Almost every day, Josie and I take a walk around our neighborhood, to the pond, over the bridge, through the forest. Each time, she's astonished that the little things in nature she delights in noticing have changed since she was gone; the spider's web isn't there anymore, the black and white dragonfly has moved on, the red bellied woodpecker isn't knocking on trees in the woods today, the orange flowers that brought the hummingbirds have closed up and withered. "Where have they gone, Mama?" she'll say or "I really wanted to see that again, Mama. Why can't I see it again?" It's as if she expects reality to behave like the characters of in a book or TV show, she wants everything to hold still and steady while she isn't watching, to wait for her to return before they begin living again. Each time we head out the door, she greets the minute changes in the little ecosystem behind our home with a mixture of incredulity, bewilderment, and frustration.
Today she stood in front of the blackberry bushes, she remembered the bounty of 3 months ago, when they were heavy with fruit in a seemingly endless supply. She pointed at them and stamped her foot and said, "Mama, I want blackberries, but there are none. Why aren't there any blackberries?"
"Baby," I said, "it's not the season for blackberries. The bush will be dormant for fall and winter and flower again in April and we'll have blackberries next June. But you have to wait for them. Seasons change, little one. There's a cycle to stuff like this."
"But, Mama. But Mama, I want some," she said, "now."
"I know. But I can't make them grow. They come in their own time. It just isn't time for blackberries right now."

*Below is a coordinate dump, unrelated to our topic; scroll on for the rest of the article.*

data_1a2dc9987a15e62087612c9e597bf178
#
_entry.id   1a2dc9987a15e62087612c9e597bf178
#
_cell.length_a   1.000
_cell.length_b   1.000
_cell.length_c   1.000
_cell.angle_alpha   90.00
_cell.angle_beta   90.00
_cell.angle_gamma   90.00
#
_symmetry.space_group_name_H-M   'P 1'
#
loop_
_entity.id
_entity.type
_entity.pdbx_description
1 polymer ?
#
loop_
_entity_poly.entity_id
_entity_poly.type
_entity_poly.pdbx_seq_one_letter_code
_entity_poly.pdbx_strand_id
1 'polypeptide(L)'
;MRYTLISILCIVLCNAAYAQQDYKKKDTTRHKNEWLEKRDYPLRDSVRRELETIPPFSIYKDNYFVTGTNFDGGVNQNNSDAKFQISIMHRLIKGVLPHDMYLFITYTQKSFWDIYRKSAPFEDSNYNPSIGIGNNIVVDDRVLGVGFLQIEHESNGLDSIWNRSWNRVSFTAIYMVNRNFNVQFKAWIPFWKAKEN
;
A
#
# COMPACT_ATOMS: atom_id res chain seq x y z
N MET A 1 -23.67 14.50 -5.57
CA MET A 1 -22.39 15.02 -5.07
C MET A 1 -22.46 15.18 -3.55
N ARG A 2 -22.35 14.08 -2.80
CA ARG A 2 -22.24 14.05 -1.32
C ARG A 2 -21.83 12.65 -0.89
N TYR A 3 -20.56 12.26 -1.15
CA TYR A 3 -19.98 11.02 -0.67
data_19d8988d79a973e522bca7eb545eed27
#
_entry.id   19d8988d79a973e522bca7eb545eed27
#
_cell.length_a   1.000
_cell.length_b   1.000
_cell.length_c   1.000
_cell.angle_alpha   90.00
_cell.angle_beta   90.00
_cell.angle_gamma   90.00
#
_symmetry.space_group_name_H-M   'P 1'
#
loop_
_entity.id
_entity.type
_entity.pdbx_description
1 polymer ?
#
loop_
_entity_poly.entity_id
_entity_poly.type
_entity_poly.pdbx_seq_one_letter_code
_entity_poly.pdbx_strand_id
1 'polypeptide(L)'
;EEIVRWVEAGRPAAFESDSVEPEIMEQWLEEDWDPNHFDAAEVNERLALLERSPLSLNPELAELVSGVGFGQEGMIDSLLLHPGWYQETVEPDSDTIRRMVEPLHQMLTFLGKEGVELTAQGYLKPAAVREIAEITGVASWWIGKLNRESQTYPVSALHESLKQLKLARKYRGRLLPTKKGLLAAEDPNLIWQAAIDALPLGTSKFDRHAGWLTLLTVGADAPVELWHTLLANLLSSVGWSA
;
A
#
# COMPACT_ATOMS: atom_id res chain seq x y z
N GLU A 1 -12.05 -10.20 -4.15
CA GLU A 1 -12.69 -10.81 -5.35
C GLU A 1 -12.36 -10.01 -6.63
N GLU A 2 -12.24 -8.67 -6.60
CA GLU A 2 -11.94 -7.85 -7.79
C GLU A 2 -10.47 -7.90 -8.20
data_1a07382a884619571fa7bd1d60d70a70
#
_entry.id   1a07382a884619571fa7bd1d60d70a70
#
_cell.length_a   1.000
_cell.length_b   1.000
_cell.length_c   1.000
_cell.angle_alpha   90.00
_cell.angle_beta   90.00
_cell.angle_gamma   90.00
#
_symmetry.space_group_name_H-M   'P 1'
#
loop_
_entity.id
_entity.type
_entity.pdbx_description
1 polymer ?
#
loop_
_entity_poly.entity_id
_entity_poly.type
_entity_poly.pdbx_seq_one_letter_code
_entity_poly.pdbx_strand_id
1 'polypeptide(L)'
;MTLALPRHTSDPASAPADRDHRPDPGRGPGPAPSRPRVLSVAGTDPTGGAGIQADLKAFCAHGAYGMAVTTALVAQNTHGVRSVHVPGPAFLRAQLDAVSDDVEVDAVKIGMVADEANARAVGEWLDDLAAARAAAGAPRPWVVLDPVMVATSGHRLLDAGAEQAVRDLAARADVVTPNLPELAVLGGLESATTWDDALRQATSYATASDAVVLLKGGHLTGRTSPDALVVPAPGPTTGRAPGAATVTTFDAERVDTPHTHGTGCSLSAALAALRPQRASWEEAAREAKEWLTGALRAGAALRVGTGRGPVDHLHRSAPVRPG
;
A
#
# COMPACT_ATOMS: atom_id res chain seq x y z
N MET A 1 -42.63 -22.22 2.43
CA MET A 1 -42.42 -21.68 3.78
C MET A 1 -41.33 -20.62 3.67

She stood there scowling at the bush before looking lost and hopeless for a moment. I've looked like that before too, when the sweetness of a season has past and I long for more and I don't understand how time marched on. Ecclesiastes tells me that "there is a season for everything and a time for every purpose under heaven." I have friends who know this inherently—the gardeners, farmers, scientists, chefs. People who live life in rhythm with the seasons of the earth. But then there are people like Josie and me, who fight against season changes. I long, often, for relationships that have changed to return to their previous state, for the children to be younger again, for the return of a loved one who's passed away. But this isn't the way of things. The way of things is to cycle, to shift imperceptibly until the whole world is both dead and made new in a seeming instant.
The other night, we watched the sunset by the blackberry bush. The whole family. We saw Saturn and Jupiter rise. Connor jumped up and down for joy, "I've never seen Jupiter AND Saturn at the same time. I can't believe I can see them with my naked eyes. That's the ringed planet, Mommy! They call it the morning and evening star! Watching stars is like time travel—the light has to travel so far it's old, it's like looking into the past." He proceeded to regal me with all the Jupiter and Saturn facts he could muster, which were copious. We talked about stars aligning, the complicated orbits, how sometimes things line up and sometimes they don't. How very smart people somewhere in the world know the math and physics of astrodynamics and can predict these sorts of things with precision and accuracy. He marveled, loudly and at length. "You and me, we think we're sitting still," he said, "but we really aren't. We're whirling around and around in space. It's that amazing? You and me feel like we're sitting still here on the bridge, but really, we aren't."
This, I thought, this is right stance to take in the world. Wonder, loud, bold, outrageous wonder that we're here at all. That invisible, essential things move us all the time. I want to have an insatiable curiosity about the changes above us, under us, around us. I want to have this wonder and curiousity so that when I am tempted to hold on to those sweet seasons after they're gone, I remember that I don't know what's coming next, what hope or glory or excitement, what hardship or trial. I don't know. But in the not-knowing, the unknowing, there's childlike wonder. "Wisdom," Socrates said, "begins in wonder." If I teach the children nothing else, I hope I teach them how to live in a constant state of wonder, mourning the passing of the blackberries, marveling over Jupiter and Saturn rising, in the same day in the same place, their soul big enough to hold it all.